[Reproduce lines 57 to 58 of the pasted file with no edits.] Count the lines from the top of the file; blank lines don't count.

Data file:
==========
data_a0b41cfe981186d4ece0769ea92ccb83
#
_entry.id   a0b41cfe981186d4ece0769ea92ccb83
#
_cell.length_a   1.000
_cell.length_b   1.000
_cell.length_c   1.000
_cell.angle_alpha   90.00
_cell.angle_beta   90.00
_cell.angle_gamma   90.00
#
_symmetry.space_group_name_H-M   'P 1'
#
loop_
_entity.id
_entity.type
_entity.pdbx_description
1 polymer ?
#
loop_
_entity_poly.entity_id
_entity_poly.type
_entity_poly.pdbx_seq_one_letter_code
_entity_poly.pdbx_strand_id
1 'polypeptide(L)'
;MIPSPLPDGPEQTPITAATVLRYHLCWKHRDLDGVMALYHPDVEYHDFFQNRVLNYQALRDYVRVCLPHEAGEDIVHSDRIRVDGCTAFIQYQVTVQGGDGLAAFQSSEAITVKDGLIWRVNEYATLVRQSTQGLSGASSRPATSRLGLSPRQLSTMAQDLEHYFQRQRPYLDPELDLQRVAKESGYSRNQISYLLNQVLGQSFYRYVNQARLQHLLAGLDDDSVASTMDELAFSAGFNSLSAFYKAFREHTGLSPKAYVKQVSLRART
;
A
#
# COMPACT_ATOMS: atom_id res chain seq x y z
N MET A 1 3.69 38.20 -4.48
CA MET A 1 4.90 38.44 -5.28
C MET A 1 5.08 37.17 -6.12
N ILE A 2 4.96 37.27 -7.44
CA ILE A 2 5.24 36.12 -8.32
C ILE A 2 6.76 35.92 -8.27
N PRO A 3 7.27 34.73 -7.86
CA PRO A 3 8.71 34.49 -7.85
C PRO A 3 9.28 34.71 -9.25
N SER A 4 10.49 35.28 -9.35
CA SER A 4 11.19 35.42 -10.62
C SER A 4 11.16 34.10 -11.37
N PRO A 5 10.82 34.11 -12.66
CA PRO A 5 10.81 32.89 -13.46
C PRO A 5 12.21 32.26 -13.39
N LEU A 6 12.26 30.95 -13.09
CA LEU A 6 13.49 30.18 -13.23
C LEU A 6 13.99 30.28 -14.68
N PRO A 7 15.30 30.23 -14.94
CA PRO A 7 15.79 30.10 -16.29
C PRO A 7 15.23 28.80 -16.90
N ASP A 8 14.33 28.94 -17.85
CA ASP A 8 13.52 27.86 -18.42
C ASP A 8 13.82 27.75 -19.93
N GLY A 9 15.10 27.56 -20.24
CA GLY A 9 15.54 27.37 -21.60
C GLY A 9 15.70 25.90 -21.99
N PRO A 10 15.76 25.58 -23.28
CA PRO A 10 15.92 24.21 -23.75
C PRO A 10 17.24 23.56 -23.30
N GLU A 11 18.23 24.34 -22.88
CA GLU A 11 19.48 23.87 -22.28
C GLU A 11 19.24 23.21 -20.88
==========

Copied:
C GLY A 9 15.70 25.90 -21.99
N PRO A 10 15.76 25.58 -23.28